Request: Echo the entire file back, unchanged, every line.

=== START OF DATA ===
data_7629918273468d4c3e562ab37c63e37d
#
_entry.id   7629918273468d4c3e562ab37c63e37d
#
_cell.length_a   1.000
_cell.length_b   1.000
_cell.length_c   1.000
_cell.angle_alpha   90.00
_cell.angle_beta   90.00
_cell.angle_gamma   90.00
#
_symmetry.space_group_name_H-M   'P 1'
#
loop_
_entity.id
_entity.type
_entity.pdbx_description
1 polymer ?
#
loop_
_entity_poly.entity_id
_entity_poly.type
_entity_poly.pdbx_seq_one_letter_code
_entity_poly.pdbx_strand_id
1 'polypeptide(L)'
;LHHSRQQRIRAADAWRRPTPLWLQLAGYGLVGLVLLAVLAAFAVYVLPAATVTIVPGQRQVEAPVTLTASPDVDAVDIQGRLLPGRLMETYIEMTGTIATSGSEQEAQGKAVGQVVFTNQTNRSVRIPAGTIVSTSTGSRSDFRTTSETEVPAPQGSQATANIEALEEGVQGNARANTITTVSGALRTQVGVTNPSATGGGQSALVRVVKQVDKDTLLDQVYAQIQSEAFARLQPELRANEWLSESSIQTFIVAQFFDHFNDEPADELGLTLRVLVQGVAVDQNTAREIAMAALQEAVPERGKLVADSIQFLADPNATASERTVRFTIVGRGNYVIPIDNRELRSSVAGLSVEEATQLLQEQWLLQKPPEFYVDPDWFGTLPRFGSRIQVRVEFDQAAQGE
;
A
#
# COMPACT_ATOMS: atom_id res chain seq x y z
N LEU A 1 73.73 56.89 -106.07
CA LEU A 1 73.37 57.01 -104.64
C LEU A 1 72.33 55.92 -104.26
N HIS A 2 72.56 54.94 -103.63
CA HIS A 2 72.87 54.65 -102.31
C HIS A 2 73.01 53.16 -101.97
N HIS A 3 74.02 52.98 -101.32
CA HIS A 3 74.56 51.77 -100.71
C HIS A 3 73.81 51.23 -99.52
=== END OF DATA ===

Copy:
data_7629918273468d4c3e562ab37c63e37d
#
_entry.id   7629918273468d4c3e562ab37c63e37d
#
_cell.length_a   1.000
_cell.length_b   1.000
_cell.length_c   1.000
_cell.angle_alpha   90.00
_cell.angle_beta   90.00
_cell.angle_gamma   90.00
#
_symmetry.space_group_name_H-M   'P 1'
#
loop_
_entity.id
_entity.type
_entity.pdbx_description
1 polymer ?
#
loop_
_entity_poly.entity_id
_entity_poly.type
_entity_poly.pdbx_seq_one_letter_code
_entity_poly.pdbx_strand_id
1 'polypeptide(L)'
;LHHSRQQRIRAADAWRRPTPLWLQLAGYGLVGLVLLAVLAAFAVYVLPAATVTIVPGQRQVEAPVTLTASPDVDAVDIQGRLLPGRLMETYIEMTGTIATSGSEQEAQGKAVGQVVFTNQTNRSVRIPAGTIVSTSTGSRSDFRTTSETEVPAPQGSQATANIEALEEGVQGNARANTITTVSGALRTQVGVTNPSATGGGQSALVRVVKQVDKDTLLDQVYAQIQSEAFARLQPELRANEWLSESSIQTFIVAQFFDHFNDEPADELGLTLRVLVQGVAVDQNTAREIAMAALQEAVPERGKLVADSIQFLADPNATASERTVRFTIVGRGNYVIPIDNRELRSSVAGLSVEEATQLLQEQWLLQKPPEFYVDPDWFGTLPRFGSRIQVRVEFDQAAQGE
;
A
#
# COMPACT_ATOMS: atom_id res chain seq x y z
N LEU A 1 73.73 56.89 -106.07
CA LEU A 1 73.37 57.01 -104.64
C LEU A 1 72.33 55.92 -104.26
N HIS A 2 72.56 54.94 -103.63
CA HIS A 2 72.87 54.65 -102.31
C HIS A 2 73.01 53.16 -101.97
N HIS A 3 74.02 52.98 -101.32
CA HIS A 3 74.56 51.77 -100.71
C HIS A 3 73.81 51.23 -99.52